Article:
A frustratingly not-terrible action thriller.
"Clue" is a comedy whodunit that is being distributed with three different endings, which is sort of silly, since it doesn't make the slightest bit of difference who did it. That makes the movie a lot like the board game which inspired it, where it didn't make any difference either, since you could always play another game.
The way Paramount is handling its multiple endings is ingenious. They're playing each of the endings in a third of the theaters where the movie is booked. If this were a better movie, that might mean you'd have to drive all over town and buy three tickets to see all the endings. With "Clue," though, one ending is more than enough.
I know, because as a practicing movie critic I got to see all three endings, which involve manic explanations by the butler (Tim Curry), who reconstructs the crimes while everybody races around the mansion and down secret passageways. My obligation now is to tell you which of three endings you should try to see, but that will be harder than it sounds. I was informed that the newspaper ads for the movie will contain the letters A, B or C, denoting which ending is being shown at which theater. I was then told which ending each of those three letters stands for. On the basis of my information, ending A is the one to go for - more fun, more satisfying. But then at the last minute Paramount called back to say they "weren't sure" whether they were right about which endings corresponded with which letters. So we're back where we started.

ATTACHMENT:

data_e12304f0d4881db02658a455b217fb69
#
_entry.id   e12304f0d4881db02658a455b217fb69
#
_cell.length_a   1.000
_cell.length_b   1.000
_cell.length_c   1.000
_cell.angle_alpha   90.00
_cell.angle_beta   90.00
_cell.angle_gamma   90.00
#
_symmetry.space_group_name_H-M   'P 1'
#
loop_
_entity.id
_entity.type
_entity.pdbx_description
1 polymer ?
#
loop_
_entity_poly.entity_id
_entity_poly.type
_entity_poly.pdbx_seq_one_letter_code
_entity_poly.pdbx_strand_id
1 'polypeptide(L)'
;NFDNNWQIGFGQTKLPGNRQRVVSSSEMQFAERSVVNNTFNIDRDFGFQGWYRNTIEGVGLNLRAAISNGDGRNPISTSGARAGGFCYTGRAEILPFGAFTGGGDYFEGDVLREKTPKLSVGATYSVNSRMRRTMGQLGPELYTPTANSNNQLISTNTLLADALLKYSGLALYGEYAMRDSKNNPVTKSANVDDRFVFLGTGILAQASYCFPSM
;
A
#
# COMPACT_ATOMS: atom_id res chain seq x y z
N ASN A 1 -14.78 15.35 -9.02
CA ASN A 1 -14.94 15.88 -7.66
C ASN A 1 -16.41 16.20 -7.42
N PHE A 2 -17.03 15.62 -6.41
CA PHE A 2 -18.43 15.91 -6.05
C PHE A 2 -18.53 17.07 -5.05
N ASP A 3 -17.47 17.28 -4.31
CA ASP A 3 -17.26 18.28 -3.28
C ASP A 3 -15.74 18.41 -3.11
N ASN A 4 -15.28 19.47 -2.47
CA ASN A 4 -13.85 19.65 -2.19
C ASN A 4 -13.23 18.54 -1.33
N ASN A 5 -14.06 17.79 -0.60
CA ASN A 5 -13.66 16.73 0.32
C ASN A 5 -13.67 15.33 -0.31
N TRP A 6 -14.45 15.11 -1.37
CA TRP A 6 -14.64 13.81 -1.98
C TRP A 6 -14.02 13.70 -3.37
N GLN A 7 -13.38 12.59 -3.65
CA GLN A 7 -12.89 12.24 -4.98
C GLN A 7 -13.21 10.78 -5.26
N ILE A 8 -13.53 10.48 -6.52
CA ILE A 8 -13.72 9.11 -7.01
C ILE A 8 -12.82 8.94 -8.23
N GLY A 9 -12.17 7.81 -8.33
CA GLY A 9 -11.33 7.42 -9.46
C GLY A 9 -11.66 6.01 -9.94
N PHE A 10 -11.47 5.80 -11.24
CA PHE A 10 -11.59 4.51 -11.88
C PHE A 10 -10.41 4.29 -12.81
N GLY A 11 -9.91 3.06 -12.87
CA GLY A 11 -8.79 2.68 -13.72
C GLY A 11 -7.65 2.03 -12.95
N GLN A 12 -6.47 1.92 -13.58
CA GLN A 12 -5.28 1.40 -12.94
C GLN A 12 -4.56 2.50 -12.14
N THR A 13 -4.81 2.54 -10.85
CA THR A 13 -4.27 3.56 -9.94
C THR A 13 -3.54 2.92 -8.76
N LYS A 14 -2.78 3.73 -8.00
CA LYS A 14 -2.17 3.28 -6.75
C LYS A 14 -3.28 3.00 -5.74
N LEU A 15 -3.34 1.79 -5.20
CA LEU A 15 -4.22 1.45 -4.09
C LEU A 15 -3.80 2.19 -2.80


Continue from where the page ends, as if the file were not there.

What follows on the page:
Here's my suggestion: Since this movie is so short anyway (88 minutes), why doesn't the studio abandon the ridiculous multiple-ending scheme and show all three endings at every theater? It would be more fun that way. And fun, I must say, is in short supply in "Clue." The plot involves the usual suspects (Col. Mustard, Miss Scarlett, Professor Plum, Mrs. Peacock, etc.) gathered in a vast mansion to learn that they are all being blackmailed. The lights go on and off, murder weapons appear and disappear, dead bodies accumulate.
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